The idea that “The Bachelor” is somehow ignoring racial diversity is hardly new to the franchise. Both we and other fans have openly complained about it for years, and have often even resorted to asking one primary question about it — why not give more people of color a chance? DeAnna Pappas’ season was the last time there was a black contestant, and every lead ever on the show has been white.
Therefore, we’re not particularly stunned about a new lawsuit coming out from two black men, who claim that they were separated from the rest of the white contestants at a recent casting call and were not really given the proper time of day. Is this really true? A new statement from Warner Horizon seems to be denying it in every way possible:
“This complaint is baseless and without merit … In fact, we have had various participants of color throughout the series’ history, and the producers have been consistently — and publicly — vocal about seeking diverse candidates for both programs. As always, we continue to seek out participants of color for both The Bachelor and The Bachelorette.”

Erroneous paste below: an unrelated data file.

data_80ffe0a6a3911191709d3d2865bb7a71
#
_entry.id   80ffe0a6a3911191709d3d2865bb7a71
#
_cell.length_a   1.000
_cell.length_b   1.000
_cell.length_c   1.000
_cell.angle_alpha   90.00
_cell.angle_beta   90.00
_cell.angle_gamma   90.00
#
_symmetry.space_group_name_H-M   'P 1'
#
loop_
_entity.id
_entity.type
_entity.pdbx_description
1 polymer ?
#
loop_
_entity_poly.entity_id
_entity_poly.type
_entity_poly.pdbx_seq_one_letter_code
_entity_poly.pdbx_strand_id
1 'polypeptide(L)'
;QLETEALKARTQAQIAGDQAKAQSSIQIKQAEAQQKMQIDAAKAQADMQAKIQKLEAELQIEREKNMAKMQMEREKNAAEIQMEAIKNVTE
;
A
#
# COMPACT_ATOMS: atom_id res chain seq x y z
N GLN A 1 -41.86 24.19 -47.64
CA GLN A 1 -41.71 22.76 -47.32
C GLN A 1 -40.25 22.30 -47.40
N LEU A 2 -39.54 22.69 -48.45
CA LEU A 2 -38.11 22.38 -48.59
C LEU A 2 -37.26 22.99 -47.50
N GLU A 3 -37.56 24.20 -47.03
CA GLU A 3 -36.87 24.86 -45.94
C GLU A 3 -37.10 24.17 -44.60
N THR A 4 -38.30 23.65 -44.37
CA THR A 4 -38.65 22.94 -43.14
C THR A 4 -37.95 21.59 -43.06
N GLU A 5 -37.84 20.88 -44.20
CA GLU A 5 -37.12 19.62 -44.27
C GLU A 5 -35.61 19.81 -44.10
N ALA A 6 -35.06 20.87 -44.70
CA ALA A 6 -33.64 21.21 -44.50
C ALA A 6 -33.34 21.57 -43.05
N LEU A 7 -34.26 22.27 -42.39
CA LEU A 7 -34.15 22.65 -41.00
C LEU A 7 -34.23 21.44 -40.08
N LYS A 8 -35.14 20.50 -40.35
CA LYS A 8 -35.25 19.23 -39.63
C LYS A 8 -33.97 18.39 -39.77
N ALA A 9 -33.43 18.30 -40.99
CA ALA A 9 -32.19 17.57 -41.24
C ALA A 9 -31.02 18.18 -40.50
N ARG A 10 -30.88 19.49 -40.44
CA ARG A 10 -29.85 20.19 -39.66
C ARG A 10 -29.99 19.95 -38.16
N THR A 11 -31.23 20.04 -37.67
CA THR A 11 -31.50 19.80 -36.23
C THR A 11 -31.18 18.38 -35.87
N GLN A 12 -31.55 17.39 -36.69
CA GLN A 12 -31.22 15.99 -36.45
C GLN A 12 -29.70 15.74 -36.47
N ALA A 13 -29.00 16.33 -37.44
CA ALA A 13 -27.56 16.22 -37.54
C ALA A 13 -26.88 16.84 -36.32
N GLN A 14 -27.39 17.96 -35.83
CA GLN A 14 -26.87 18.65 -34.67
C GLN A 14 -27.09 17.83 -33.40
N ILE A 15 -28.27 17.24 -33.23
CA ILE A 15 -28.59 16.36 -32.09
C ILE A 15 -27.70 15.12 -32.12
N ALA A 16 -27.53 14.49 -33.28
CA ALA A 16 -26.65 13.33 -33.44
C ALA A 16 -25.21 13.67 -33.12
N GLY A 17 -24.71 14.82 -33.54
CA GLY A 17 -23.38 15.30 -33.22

There is ultimately one disconnect here still between the original lawsuit and this new statement — the fact that these plaintiffs were auditioning to be “The Bachelor,” while the production company’s response says nothing about seeking out participants of color to be the lead roles. Could this be because they usually like to cast their leads from a past season? Sure, but the wording here is still a little tricky.
While we’re not invested in the case deeply enough to know whether or not any of these allegations made against production are true, we do know that contestants from different ethnic backgrounds have worked out well in the past — after all, Ali Fedotowsky was with Roberto Martinez for several years, and he was really the only minority represented on his season. We’re not sure if the lack of diversity is coming from contestants saying that they are not interested in multiracial dating, from ABC being afraid to broadcast minorities that they think will alienate their (mostly white) audience, or from there simple being no good applicants of color stepping up to the plate. (Then again, we like Lamar Hurd!)
What do you think about this lawsuit?